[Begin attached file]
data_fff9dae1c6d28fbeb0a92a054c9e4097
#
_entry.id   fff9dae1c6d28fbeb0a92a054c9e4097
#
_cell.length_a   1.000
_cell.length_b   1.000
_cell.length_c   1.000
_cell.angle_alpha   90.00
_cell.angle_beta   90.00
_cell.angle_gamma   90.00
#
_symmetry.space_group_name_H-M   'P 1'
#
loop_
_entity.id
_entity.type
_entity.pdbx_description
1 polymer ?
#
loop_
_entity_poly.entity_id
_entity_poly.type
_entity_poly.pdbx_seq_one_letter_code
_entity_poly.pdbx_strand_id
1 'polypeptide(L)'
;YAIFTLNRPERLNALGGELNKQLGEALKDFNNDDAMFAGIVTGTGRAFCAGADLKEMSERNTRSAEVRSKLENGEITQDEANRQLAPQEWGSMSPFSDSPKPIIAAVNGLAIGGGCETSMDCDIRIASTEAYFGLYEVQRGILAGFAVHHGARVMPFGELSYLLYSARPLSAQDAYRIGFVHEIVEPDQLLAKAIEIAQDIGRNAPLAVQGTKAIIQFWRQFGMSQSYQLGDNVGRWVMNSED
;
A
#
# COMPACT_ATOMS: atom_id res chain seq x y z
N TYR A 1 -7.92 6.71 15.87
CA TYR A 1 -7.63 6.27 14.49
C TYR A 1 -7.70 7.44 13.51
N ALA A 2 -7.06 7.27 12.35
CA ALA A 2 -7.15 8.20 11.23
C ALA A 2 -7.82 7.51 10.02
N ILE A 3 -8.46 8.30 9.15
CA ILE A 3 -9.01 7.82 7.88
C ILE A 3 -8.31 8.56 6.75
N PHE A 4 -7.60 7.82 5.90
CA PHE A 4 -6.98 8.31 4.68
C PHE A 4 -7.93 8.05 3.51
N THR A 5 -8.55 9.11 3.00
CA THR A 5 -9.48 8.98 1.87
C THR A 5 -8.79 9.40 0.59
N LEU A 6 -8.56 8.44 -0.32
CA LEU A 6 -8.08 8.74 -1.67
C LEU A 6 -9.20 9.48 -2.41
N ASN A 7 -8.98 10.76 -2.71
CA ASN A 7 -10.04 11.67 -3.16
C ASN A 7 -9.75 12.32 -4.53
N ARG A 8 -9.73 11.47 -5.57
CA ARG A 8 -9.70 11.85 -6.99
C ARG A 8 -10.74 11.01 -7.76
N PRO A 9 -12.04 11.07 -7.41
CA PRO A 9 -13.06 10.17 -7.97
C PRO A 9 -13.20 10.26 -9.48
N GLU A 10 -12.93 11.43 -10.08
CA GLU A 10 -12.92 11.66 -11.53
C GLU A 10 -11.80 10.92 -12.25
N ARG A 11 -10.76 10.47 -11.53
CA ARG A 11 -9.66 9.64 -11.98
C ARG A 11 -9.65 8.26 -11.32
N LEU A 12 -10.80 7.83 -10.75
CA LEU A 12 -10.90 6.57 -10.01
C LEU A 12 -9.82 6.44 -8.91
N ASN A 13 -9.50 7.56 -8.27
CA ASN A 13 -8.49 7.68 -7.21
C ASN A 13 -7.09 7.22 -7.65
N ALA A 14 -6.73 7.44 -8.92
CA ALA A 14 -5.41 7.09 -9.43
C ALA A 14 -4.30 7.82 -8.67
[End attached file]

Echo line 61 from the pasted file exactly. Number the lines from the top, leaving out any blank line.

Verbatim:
N ARG A 11 -10.76 10.47 -11.53